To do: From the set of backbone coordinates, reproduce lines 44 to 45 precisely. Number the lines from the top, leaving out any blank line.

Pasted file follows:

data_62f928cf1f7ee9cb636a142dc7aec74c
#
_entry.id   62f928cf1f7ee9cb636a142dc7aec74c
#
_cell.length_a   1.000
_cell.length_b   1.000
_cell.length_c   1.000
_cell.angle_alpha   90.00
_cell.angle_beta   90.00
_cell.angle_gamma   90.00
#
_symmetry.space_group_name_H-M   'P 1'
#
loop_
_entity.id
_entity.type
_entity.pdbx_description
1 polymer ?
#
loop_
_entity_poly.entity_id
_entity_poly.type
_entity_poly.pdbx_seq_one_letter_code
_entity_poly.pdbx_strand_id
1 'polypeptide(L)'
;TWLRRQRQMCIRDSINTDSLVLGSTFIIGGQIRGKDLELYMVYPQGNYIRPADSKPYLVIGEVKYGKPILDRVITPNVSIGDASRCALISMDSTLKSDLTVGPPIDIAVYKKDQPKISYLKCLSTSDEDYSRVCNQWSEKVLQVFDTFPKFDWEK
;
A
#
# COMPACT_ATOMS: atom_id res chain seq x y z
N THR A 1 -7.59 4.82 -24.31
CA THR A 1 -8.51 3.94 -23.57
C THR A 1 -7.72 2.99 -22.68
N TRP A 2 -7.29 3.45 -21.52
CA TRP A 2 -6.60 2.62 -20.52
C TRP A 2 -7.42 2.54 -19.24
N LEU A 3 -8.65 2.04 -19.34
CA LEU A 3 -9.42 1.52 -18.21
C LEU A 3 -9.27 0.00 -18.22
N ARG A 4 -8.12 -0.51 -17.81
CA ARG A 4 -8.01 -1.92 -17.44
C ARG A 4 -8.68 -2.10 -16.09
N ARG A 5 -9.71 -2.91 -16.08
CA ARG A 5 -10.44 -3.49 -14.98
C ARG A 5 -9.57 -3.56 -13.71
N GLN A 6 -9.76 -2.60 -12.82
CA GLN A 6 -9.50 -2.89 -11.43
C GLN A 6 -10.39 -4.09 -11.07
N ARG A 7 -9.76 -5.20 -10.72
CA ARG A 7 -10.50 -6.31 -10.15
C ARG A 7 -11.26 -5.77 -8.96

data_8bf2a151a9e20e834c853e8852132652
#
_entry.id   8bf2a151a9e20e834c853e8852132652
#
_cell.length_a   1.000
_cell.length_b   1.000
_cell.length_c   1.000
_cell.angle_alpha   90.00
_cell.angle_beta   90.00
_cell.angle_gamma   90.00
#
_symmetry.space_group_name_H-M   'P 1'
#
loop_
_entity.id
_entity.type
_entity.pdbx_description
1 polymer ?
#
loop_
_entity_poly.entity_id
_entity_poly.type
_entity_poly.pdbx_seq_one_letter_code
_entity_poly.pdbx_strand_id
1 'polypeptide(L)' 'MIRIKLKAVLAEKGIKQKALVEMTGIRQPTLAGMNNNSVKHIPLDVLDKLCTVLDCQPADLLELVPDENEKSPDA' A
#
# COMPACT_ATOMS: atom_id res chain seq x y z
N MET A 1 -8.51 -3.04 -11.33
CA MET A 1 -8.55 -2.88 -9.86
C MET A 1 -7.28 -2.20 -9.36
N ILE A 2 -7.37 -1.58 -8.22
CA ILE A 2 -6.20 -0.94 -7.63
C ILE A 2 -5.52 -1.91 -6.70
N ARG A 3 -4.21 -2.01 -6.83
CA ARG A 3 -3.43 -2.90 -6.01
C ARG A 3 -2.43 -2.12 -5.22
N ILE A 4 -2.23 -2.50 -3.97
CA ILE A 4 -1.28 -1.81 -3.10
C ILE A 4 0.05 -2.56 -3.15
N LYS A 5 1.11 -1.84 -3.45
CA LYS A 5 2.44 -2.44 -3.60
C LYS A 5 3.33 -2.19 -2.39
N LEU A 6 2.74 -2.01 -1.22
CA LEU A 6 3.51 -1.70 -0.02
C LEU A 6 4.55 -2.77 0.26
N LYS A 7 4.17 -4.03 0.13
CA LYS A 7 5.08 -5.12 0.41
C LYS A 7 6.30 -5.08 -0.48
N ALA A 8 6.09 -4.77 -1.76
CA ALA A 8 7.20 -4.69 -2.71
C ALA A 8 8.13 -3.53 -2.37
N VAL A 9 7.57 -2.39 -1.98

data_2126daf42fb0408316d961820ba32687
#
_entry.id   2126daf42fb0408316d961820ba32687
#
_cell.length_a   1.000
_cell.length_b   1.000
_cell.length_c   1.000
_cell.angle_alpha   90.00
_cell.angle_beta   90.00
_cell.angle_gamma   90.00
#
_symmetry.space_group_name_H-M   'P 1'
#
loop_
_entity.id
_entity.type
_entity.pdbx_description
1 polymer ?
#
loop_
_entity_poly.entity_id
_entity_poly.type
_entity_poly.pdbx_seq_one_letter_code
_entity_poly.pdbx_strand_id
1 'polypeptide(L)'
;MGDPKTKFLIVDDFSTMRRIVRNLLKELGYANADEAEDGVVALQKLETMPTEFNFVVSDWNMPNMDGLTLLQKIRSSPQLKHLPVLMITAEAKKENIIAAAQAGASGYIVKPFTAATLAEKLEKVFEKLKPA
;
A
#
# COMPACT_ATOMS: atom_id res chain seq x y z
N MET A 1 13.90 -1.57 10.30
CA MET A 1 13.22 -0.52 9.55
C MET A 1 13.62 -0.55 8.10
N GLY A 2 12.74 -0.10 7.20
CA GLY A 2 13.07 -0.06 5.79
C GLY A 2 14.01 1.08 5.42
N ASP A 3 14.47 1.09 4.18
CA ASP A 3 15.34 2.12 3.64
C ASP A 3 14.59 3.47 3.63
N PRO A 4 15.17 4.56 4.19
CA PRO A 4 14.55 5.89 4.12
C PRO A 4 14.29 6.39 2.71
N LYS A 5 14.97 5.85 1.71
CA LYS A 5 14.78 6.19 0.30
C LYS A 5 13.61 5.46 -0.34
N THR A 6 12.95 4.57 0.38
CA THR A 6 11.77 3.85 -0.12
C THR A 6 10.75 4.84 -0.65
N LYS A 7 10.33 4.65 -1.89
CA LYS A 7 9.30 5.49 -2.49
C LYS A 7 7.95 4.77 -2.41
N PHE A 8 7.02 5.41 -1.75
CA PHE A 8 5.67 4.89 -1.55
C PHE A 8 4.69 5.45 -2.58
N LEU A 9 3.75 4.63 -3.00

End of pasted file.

CA ARG A 5 -10.44 -3.49 -14.98
C ARG A 5 -9.57 -3.56 -13.71